Int’l press, human rights bodies slam Turkish court’s ruling of aggravated life sentences for prominent journalists

International press and human rights organisations have slammed a decision rendered by a Turkish court on Friday of aggravated life imprisonment for prominent journalists including Fevzi Yazıcı, Mehmet Altan, Ahmet Altan, Nazlı Ilıcak and media worker Yakup Şimşek.

The İstanbul 26th High Criminal Court, conducting trials in the Silivri Prison Complex, on Friday handed down aggravated life sentences to prominent journalists Ahmet Altan, Mehmet Altan and Nazlı Ilıcak; two former employees of the now-closed Zaman newspaper, brand marketing manager Yakup Şimşek and art director Fevzi Yazıcı; and former Police Academy lecturer Şükrü Tuğrul Özşengül.

Today’s decision to imprison journalists for life without the possibility of parole constitutes an unparalleled level of suppression of dissenting voices in Turkey, Harlem Désir, OSCE representative on freedom of the media, and David Kaye, United Nations special rapporteur on the right to freedom of opinion and expression, said.

“Concluding the fifth and final hearing of the coup attempt media trial, the İstanbul 26th Heavy Penal Court ruled to punish all six imprisoned defendants, including journalists Nazlı Ilıcak, Ahmet Altan and Mehmet Altan, with aggravated life sentences for attempting to disrupt constitutional order,” said a joint written statement released by the OSCE and the UN.

“The court decision condemning journalists to aggravated life in prison for their work, without presenting substantial proof of their involvement in the coup attempt or ensuring a fair trial, critically threatens journalism and with it the remnants of freedom of expression and media freedom in Turkey,” said Kaye.

“The magnitude of these punishments, and the fact that the court failed to implement a related, binding ruling of the Constitutional Court, also raise fundamental questions about the ability of the judiciary to uphold the constitutionally protected right to freedom of expression,” Désir said.

Désir was referring to a Constitutional Court decision of January 11, 2018 that ruled to release from pre-trial detention Mehmet Altan and Şahin Alpay, another well-known journalist held in prison since July 2016, on the grounds that their detention was disproportionate and infringing upon their rights to liberty, freedom of expression and freedom of the media. The representative and the special rapporteur welcomed the ruling, calling it a landmark decision that could positively affect other ongoing trials of jailed journalists in the country. Lower courts, however, declined to implement the Constitutional Court decision, saying that the court had exceeded its authority.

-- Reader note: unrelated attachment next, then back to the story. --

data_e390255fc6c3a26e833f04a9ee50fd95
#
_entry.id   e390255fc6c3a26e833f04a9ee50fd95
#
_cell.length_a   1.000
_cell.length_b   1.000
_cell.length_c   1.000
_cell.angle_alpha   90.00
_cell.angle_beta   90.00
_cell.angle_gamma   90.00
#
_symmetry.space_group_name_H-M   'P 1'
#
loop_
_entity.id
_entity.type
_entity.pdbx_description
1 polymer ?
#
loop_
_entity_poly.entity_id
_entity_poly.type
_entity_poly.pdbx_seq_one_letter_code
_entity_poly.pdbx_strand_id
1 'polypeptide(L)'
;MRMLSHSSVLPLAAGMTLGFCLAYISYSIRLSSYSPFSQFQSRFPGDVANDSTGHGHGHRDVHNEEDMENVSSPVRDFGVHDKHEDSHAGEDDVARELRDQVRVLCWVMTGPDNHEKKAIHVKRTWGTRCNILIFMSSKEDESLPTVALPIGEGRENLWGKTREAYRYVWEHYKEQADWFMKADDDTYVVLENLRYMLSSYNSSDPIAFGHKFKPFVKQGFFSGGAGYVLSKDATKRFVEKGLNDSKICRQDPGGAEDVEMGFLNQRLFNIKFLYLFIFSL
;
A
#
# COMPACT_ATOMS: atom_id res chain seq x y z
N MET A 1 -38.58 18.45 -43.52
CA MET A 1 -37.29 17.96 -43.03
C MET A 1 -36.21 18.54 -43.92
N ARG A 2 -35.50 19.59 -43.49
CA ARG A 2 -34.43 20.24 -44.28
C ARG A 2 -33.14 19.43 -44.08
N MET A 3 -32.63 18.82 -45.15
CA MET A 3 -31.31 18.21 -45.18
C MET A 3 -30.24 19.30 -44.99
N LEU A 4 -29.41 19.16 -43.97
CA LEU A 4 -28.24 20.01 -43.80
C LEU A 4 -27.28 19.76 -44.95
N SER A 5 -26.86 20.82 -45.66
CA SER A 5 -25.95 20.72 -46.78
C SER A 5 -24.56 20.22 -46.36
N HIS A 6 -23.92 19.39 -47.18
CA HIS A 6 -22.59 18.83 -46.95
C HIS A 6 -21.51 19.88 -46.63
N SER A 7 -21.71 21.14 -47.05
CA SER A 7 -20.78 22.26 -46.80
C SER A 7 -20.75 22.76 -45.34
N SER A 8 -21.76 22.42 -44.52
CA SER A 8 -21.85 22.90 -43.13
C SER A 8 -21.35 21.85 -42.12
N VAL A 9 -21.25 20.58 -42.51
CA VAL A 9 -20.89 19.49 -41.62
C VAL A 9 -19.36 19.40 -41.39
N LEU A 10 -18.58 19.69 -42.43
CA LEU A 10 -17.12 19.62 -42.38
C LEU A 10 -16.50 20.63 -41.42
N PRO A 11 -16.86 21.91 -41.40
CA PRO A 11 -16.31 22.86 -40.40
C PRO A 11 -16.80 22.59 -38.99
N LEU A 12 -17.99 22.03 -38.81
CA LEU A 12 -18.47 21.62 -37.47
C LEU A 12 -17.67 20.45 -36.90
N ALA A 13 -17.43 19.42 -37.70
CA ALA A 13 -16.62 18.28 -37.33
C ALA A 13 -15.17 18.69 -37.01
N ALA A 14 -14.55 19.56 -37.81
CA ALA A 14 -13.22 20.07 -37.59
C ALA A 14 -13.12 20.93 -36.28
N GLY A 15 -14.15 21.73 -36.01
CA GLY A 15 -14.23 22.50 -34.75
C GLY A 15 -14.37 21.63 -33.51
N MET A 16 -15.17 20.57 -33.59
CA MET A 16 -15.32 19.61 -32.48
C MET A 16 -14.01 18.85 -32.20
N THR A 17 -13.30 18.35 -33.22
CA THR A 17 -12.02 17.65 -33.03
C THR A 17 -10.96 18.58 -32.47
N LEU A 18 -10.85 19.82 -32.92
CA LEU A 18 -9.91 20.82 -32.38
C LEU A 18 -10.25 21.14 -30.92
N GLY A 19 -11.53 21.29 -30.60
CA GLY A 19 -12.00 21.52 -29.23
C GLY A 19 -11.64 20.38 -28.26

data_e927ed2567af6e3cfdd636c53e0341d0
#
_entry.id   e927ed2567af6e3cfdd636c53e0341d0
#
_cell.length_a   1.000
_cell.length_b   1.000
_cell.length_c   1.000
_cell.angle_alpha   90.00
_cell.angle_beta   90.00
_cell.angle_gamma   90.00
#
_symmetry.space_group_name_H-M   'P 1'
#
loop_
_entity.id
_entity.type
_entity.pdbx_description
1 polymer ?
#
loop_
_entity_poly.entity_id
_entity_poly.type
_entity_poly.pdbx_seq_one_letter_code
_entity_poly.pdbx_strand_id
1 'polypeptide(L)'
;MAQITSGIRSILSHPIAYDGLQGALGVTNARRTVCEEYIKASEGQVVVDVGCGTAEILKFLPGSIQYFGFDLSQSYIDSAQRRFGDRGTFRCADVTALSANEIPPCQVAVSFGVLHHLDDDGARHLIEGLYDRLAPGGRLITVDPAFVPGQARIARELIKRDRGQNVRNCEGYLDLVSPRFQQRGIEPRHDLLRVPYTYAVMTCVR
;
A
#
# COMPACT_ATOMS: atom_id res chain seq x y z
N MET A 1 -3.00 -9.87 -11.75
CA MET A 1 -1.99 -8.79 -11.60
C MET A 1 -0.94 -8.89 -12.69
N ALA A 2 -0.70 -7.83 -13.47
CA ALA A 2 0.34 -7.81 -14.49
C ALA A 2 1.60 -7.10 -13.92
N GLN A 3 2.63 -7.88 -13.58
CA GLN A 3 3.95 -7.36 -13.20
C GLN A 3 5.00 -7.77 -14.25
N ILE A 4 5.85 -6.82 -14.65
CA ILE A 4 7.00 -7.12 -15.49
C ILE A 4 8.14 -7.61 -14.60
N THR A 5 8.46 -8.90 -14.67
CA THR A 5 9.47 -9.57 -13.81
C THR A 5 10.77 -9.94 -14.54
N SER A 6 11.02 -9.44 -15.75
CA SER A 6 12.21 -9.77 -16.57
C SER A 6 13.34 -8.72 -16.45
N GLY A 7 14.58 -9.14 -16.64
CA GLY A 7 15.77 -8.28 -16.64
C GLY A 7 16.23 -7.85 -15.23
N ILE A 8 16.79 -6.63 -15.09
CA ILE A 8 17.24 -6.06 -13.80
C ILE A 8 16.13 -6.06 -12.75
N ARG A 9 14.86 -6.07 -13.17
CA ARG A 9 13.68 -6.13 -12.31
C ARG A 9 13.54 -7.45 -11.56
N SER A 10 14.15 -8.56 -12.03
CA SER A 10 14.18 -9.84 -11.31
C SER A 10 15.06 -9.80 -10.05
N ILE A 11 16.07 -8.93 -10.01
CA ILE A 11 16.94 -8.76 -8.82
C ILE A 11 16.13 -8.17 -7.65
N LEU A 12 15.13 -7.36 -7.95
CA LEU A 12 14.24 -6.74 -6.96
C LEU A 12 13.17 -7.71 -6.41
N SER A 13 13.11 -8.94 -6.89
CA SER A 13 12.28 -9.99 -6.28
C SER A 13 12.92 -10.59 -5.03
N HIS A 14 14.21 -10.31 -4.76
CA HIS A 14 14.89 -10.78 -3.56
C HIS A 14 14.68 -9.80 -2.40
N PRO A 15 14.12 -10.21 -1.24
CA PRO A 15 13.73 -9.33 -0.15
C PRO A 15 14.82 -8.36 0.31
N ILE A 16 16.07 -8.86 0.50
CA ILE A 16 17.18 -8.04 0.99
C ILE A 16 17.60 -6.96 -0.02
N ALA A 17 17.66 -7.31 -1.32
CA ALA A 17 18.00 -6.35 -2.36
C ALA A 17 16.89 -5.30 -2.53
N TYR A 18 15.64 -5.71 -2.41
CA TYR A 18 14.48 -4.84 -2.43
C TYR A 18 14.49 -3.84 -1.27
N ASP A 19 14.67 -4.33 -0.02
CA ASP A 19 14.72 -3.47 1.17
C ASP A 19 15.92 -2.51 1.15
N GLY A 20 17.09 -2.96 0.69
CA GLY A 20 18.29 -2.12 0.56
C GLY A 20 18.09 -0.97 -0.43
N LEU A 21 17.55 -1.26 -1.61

In November 2017, Kaye submitted a third party intervention to the European Court of Human Rights on the cases of 10 Turkish journalists currently pending before the court, including Mehmet Altan, Ahmet Altan, Şahin Alpay and Nazlı Ilıcak.

“We call on Turkey to reverse today’s decision and release the journalists. Imprisonment for journalism not only silences the journalists, but it also deprives Turkish citizens of their right to access pluralistic views on issues that can directly affect their lives,” Désir and Kaye said.

Also on Friday, in response to a Turkish criminal court sentencing six journalists to life imprisonment for alleged involvement in a 2016 coup attempt, Freedom House issued a written statement and slammed the controversial verdicts.

“These appalling verdicts and prison sentences demonstrate that the justice system in Turkey is fully under political control,” said Michael J. Abramowitz, the president of Freedom House. “Lower courts are refusing to implement Constitutional Court decisions with which the government disagrees, and journalists are being sentenced to life in prison for what amounts to guilt by association. There is no justice where there are no independent courts.”

Turkey is rated Not Free in Freedom in the World 2018, Not Free in Freedom of the Press 2017, and Not Free in Freedom on the Net 2017. Freedom House is an independent watchdog organization that supports democratic change, monitors the status of freedom around the world, and advocates for democracy and human rights.

Amnesty International also released a written statement on Friday and slammed the court verdicts. Following the aggravated life sentences handed down to six defendants, including Fevzi Yazıcı, Yakup Şimşek, Nazlı Ilıcak, Ahmet Altan and Mehmet Altan, for “attempting to overthrow the constitutional order,” Gauri van Gulik, Europe director for Amnesty International, said, “This is a dark day for press freedom and for justice in Turkey and sets a chilling precedent for scores of other journalists facing trials on similar trumped-up terrorism charges.”

“The cruelty of these politically motivated sentences, 30 years in jail with up to 23 hours per day in solitary confinement and no possibility of parole, is clearly intended to instil fear. Imposing such a sentence would not only flout freedom of expression, it would violate the prohibition of torture and other ill-treatment,” said the statement.

Amnesty’s statement added that “News of these sentences drained the joy from celebrations for the release of another journalist, Deniz Yücel. He had been in prison for more than a year, without an indictment, much of it in solitary confinement.”

Christophe Deloire, secretary-general of Reporters Without Borders (RSF), also slammed the verdicts for the journalists in a tweet that said, “With the life sentence for the journalists #AhmetAltan #MehmetAltan & #NazlıIlıcak, the Turkish judiciary and the regime that controls the judges ridicule themselves in front of the world #PressFreedom #Turkey.”